This growth in interest has also encouraged less-than-ethical content creators to cash in on this growing trend. Brands should be mindful that influencer marketplaces often host a number of content creators and minor celebrities who don’t subscribe to authentic influencer practices.

“People off Love Island or the Made in Chelsea girls aren’t as strict with it because it’s not their livelihood,” said Olivia Allan, an influencer talent agent, to The Guardian. “If something goes wrong and they need to delete the post and give the money back, they’ve still got a stream of income. They are the problematic ones.” 

In relying on opt-in influencer marketplaces and not influencer management software, brands expose themselves to greater risk. Risk of what? 

  • Poor performing campaigns. Due to bad audience-brand fit. Since marketplace influencers make their money on successful bids, it’s in their financial interest to take any opportunity offered—regardless of any interest they may have in your brand.
  • Poorly-vetted influencers. Platform owners make their money off the volume of transactions that occur on their site, incentivizing them to let in as many influencers as possible.
  • Higher volume of fake followers. Such a prevalent issue that it cost companies approximately 1.3 billion in 2019.
  • Limited growth among these platforms means getting bids from the same influencers over and over.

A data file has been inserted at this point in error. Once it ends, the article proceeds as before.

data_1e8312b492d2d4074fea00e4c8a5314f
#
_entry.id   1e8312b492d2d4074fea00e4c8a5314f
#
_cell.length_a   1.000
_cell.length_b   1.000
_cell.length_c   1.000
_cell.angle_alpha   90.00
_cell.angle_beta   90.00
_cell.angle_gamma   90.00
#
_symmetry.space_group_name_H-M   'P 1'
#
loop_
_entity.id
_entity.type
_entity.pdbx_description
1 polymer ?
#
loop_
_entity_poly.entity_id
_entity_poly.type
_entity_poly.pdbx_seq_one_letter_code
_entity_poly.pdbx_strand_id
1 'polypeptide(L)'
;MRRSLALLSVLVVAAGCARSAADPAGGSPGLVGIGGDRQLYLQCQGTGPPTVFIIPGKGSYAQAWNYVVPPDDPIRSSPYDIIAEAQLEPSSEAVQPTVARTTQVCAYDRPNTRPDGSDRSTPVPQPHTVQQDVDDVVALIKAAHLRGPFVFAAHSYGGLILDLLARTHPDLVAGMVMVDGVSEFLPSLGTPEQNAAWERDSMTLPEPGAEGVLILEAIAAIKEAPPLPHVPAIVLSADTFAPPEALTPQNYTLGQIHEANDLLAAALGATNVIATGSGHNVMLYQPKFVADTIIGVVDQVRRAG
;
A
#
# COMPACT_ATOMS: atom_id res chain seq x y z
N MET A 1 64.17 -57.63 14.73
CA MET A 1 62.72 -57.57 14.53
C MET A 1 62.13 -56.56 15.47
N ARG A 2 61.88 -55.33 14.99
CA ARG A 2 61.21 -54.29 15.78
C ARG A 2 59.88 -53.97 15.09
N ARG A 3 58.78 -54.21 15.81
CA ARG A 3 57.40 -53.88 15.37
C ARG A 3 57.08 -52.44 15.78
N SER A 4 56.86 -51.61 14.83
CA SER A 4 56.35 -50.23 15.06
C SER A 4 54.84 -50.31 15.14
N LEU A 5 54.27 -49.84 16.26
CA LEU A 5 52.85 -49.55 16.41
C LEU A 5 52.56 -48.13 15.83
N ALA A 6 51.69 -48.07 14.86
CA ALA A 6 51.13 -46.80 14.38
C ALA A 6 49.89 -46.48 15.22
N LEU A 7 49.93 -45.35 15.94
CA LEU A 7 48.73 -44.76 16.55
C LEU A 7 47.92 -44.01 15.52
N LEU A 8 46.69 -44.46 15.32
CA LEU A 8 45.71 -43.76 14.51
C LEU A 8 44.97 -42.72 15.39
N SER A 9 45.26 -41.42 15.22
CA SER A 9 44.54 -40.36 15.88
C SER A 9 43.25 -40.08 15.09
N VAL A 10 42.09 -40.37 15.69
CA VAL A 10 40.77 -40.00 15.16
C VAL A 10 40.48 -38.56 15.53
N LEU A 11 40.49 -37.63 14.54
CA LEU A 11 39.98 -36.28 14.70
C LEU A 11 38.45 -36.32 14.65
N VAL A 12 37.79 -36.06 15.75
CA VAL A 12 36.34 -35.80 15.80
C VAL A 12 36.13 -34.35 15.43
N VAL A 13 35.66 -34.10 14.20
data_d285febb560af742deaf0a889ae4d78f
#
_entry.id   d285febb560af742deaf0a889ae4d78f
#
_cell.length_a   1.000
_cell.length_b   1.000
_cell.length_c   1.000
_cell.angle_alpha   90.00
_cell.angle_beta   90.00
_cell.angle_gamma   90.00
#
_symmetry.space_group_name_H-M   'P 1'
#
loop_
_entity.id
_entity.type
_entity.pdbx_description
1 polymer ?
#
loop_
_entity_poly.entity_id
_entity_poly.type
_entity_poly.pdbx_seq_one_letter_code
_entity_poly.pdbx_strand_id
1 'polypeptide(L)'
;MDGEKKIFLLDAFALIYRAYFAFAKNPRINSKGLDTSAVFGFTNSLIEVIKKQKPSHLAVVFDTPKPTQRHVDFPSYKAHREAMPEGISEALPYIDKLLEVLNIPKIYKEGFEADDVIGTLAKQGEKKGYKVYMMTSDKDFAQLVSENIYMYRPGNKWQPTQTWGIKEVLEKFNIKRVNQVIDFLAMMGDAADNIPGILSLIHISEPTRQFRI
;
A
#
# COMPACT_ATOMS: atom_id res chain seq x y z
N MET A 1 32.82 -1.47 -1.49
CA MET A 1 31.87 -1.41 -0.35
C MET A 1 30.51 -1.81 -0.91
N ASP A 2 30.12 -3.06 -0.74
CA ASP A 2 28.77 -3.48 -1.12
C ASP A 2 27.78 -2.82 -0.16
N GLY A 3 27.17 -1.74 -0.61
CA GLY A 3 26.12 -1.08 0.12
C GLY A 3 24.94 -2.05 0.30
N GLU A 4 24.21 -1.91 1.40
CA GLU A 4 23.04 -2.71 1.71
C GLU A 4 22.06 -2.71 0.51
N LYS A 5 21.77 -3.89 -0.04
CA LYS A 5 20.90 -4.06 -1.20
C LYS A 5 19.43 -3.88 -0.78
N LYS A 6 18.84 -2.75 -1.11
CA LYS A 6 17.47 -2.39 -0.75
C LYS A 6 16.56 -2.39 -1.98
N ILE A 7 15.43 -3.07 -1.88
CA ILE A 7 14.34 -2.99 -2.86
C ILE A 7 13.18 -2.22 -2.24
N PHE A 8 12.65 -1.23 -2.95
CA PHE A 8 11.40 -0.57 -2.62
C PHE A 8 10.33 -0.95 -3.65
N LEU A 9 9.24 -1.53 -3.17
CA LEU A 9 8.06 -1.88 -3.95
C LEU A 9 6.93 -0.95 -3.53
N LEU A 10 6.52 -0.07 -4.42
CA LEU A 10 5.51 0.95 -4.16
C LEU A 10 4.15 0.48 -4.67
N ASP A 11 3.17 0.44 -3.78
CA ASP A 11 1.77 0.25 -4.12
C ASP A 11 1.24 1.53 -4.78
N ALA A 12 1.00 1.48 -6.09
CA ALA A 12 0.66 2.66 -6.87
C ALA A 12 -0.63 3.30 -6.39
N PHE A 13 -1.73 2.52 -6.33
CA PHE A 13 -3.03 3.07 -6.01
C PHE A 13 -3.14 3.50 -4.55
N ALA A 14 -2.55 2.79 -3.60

Influencer network’s don’t incentivize authentic interest in products and brands

The ultimate aim of influencer marketing is to take the trust and love audiences feel for their influencers and seamlessly transfer that affection towards the brand. 

However, for that trust to transfer, influencers need to have a genuine interest in the brand. I know what some of you may be thinking—do influencers really need to have a genuine interest to make compelling content?

Absolutely. Influencers need an authentic connection with both their audience and their brand. Without that, their content is unconvincing at best, and perceived as greedy at worst.

Take, for instance, the influencing career of Yovana “Rawvana” Mendoza. As her nickname hints, Mendoza is a raw vegan lifestyle influencer with a sizable YouTube and Instagram following. One day, however, another blogger posted a video showing Mendoza eating fish. Mendoza apologized and said she began eating meat at the recommendation of her doctor. Regardless, the story was picked up nationally and the video went viral; fans were angry. 

As one fan wrote, the anger wasn’t that she was a “fake vegan,” but that this dishonesty broke the implicit trust held by her fans.

To be sure, the consequences of a poor influencer-brand fit are often less explosive than wall-to-wall negative press coverage. More often than not, sponsored posts from inauthentic influencers will simply be ignored.